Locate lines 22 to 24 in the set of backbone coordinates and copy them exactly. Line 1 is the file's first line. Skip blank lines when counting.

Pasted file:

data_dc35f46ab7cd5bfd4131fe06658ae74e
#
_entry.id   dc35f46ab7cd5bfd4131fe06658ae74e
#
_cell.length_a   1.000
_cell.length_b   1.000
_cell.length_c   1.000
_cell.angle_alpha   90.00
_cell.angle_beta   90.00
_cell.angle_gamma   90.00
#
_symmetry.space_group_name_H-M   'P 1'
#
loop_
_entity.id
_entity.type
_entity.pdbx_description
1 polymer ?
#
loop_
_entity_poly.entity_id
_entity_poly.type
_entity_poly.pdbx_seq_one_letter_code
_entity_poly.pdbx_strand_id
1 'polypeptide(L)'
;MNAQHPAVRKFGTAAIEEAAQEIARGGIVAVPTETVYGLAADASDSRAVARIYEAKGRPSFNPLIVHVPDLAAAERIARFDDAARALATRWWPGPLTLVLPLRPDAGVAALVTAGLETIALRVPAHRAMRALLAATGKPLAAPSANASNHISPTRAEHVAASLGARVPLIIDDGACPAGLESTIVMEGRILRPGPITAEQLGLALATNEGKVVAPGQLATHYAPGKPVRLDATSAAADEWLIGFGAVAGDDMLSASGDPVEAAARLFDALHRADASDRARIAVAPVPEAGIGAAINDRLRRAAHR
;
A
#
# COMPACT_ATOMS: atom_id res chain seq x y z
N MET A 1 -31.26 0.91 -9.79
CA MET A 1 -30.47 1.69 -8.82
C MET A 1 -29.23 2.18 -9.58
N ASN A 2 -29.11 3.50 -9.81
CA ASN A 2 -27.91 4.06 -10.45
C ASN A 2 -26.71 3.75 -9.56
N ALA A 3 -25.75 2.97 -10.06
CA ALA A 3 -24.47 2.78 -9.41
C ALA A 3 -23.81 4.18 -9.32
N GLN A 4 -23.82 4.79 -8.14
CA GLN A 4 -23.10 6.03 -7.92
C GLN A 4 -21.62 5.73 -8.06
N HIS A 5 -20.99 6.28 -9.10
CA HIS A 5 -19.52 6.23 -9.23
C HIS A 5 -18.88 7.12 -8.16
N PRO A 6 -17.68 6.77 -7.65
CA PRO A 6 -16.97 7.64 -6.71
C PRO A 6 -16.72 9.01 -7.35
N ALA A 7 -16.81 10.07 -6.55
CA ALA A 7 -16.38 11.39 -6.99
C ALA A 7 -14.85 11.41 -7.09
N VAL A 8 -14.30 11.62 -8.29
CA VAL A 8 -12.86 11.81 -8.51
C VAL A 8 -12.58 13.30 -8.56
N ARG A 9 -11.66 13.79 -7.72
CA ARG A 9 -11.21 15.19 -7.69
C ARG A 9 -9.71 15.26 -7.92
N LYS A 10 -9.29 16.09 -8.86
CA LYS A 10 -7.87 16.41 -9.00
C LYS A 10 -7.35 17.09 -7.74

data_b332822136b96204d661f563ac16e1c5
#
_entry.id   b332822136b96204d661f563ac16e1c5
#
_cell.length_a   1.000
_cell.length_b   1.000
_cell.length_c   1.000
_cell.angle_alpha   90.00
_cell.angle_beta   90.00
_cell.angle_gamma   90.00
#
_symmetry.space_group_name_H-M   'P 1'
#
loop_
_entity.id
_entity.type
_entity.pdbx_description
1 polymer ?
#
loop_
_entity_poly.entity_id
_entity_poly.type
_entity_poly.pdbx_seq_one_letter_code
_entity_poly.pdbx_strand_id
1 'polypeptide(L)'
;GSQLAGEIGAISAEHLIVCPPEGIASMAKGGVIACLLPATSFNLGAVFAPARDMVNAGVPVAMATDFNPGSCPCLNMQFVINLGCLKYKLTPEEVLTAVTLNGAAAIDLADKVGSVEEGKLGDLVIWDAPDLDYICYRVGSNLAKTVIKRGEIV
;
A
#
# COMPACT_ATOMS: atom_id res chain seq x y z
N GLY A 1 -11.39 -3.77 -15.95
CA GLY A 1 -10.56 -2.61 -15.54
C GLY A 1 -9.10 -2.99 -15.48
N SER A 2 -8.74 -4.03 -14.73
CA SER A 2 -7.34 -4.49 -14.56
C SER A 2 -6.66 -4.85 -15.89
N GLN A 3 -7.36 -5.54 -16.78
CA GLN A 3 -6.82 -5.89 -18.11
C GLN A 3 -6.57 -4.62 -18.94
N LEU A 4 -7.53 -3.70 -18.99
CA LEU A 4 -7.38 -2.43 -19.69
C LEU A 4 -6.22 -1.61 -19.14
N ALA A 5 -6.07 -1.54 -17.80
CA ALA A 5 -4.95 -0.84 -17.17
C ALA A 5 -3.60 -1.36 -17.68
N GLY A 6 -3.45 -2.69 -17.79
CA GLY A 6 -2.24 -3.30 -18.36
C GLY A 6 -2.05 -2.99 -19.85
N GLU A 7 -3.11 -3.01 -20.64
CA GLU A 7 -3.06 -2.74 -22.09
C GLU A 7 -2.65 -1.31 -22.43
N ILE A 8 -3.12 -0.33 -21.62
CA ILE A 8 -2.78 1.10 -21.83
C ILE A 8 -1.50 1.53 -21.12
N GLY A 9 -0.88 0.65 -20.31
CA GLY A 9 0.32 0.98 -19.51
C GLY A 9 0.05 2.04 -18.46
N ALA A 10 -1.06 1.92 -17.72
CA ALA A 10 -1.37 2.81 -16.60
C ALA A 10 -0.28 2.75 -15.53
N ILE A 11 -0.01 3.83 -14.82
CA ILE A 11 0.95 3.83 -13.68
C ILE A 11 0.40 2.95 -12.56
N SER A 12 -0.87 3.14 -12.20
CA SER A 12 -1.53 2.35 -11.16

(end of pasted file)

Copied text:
_entity_poly.type
_entity_poly.pdbx_seq_one_letter_code
_entity_poly.pdbx_strand_id